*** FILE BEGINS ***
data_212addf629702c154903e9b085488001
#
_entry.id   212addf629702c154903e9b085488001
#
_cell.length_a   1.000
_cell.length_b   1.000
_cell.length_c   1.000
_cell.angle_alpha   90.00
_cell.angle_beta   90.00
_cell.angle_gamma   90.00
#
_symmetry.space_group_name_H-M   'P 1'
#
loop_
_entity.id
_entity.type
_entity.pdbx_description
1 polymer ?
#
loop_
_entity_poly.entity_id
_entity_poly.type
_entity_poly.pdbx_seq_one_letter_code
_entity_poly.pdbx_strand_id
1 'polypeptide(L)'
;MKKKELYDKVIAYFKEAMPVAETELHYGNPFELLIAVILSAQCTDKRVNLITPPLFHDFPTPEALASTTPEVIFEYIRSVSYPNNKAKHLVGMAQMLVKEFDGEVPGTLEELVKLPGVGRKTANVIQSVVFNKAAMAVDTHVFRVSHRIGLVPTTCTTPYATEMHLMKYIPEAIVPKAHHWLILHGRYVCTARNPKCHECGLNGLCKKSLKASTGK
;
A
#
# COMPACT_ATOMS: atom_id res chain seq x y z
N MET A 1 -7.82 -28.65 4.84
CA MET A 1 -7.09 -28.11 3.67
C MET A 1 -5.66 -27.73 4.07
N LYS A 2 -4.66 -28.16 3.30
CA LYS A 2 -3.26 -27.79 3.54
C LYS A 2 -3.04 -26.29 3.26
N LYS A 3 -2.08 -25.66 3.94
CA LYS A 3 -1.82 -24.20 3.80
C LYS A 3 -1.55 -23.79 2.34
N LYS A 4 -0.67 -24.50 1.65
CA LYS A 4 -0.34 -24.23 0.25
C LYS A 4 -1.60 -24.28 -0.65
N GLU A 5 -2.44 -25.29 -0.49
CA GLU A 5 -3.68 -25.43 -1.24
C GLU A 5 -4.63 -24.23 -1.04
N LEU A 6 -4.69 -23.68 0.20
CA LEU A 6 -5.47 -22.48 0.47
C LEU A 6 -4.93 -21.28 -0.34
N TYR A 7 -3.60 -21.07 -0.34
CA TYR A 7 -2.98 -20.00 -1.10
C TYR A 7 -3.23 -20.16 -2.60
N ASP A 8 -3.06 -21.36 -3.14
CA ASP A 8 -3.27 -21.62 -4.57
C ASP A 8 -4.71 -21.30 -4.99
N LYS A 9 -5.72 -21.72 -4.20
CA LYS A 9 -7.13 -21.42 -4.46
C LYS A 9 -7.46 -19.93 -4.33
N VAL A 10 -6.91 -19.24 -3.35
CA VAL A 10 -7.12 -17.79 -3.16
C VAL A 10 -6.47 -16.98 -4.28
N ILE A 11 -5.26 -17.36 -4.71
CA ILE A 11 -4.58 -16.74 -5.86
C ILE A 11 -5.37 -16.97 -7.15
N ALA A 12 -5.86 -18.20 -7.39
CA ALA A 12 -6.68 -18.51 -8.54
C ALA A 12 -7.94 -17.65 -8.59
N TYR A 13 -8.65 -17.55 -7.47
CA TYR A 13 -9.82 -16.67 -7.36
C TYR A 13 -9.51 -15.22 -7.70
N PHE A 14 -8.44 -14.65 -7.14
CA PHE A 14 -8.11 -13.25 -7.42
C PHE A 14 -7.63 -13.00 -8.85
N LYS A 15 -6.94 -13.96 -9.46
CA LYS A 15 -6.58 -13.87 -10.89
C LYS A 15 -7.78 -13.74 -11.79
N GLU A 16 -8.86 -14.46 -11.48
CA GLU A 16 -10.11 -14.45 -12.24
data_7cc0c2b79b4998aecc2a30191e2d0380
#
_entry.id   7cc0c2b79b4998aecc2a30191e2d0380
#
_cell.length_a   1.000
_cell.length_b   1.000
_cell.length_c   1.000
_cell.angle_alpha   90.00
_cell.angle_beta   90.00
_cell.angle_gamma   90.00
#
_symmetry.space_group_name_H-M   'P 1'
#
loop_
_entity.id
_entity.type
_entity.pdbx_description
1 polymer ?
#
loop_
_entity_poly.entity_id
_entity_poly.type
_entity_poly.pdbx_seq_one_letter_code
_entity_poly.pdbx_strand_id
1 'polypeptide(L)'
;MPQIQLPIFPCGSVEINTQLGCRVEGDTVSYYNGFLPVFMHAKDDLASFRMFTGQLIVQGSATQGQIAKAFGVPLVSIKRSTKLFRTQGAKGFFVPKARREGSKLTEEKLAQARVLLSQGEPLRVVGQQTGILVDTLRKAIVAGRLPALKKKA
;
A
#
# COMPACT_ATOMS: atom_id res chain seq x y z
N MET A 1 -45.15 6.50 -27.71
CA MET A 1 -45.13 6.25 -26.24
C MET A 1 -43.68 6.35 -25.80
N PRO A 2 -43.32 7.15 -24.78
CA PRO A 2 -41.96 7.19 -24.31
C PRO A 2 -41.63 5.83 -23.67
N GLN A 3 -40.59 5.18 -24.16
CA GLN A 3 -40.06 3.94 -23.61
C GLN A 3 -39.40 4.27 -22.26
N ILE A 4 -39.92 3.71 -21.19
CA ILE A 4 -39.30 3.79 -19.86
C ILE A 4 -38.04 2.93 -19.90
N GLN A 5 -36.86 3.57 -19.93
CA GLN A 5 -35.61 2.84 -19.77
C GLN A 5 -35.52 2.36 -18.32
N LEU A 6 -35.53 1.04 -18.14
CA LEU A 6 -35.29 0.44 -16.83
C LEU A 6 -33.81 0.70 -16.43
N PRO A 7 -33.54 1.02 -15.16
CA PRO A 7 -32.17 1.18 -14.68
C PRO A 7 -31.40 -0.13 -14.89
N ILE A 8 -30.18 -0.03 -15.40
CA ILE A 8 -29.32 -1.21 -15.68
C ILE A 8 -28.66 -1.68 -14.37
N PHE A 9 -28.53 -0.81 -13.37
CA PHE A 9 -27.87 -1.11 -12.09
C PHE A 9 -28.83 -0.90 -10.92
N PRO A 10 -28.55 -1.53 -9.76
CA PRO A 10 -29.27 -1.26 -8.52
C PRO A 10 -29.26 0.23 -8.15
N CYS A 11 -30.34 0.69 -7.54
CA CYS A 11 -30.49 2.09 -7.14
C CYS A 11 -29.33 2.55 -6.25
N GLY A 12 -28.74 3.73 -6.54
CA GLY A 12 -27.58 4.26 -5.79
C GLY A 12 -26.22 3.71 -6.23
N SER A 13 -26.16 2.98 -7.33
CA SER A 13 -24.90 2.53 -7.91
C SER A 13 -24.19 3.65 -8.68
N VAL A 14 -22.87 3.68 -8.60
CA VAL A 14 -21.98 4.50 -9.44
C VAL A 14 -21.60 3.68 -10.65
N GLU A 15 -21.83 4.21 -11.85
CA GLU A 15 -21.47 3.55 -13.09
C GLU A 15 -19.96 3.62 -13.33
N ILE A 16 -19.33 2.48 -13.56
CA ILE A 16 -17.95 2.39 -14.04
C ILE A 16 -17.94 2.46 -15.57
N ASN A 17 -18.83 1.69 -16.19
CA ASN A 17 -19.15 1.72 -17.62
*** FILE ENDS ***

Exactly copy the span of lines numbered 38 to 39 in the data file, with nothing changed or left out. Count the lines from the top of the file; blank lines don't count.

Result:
CA LYS A 3 -1.82 -24.20 3.80
C LYS A 3 -1.55 -23.79 2.34